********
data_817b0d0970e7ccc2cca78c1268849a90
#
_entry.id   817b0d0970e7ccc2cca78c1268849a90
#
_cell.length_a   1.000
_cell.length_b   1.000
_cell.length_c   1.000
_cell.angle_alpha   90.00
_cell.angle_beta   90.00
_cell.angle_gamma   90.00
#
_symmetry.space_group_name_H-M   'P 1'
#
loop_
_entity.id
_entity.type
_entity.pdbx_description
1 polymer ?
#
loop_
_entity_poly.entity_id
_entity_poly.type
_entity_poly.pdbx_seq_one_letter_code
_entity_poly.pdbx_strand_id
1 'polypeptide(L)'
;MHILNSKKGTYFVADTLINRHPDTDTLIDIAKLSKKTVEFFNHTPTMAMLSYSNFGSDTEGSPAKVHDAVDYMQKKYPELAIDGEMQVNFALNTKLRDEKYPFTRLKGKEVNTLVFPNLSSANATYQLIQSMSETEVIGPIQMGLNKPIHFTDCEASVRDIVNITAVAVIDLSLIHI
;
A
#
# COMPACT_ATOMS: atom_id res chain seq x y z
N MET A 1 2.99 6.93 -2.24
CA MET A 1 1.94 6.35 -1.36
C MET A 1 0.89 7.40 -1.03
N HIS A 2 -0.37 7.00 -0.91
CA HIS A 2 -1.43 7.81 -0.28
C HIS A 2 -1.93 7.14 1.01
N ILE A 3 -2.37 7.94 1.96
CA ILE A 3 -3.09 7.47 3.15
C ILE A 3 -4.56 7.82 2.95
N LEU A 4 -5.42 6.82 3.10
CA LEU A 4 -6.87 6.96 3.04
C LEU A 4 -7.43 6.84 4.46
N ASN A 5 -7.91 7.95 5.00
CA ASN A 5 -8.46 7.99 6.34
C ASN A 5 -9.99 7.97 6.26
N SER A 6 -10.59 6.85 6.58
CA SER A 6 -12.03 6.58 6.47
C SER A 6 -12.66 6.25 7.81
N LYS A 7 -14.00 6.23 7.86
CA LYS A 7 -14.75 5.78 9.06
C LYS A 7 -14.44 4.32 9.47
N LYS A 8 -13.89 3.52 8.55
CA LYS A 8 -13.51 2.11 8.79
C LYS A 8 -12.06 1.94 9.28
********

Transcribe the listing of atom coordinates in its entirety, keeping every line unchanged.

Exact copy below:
data_817b0d0970e7ccc2cca78c1268849a90
#
_entry.id   817b0d0970e7ccc2cca78c1268849a90
#
_cell.length_a   1.000
_cell.length_b   1.000
_cell.length_c   1.000
_cell.angle_alpha   90.00
_cell.angle_beta   90.00
_cell.angle_gamma   90.00
#
_symmetry.space_group_name_H-M   'P 1'
#
loop_
_entity.id
_entity.type
_entity.pdbx_description
1 polymer ?
#
loop_
_entity_poly.entity_id
_entity_poly.type
_entity_poly.pdbx_seq_one_letter_code
_entity_poly.pdbx_strand_id
1 'polypeptide(L)'
;MHILNSKKGTYFVADTLINRHPDTDTLIDIAKLSKKTVEFFNHTPTMAMLSYSNFGSDTEGSPAKVHDAVDYMQKKYPELAIDGEMQVNFALNTKLRDEKYPFTRLKGKEVNTLVFPNLSSANATYQLIQSMSETEVIGPIQMGLNKPIHFTDCEASVRDIVNITAVAVIDLSLIHI
;
A
#
# COMPACT_ATOMS: atom_id res chain seq x y z
N MET A 1 2.99 6.93 -2.24
CA MET A 1 1.94 6.35 -1.36
C MET A 1 0.89 7.40 -1.03
N HIS A 2 -0.37 7.00 -0.91
CA HIS A 2 -1.43 7.81 -0.28
C HIS A 2 -1.93 7.14 1.01
N ILE A 3 -2.37 7.94 1.96
CA ILE A 3 -3.09 7.47 3.15
C ILE A 3 -4.56 7.82 2.95
N LEU A 4 -5.42 6.82 3.10
CA LEU A 4 -6.87 6.96 3.04
C LEU A 4 -7.43 6.84 4.46
N ASN A 5 -7.91 7.95 5.00
CA ASN A 5 -8.46 7.99 6.34
C ASN A 5 -9.99 7.97 6.26
N SER A 6 -10.59 6.85 6.58
CA SER A 6 -12.03 6.58 6.47
C SER A 6 -12.66 6.25 7.81
N LYS A 7 -14.00 6.23 7.86
CA LYS A 7 -14.75 5.78 9.06
C LYS A 7 -14.44 4.32 9.47
N LYS A 8 -13.89 3.52 8.55
CA LYS A 8 -13.51 2.11 8.79
C LYS A 8 -12.06 1.94 9.28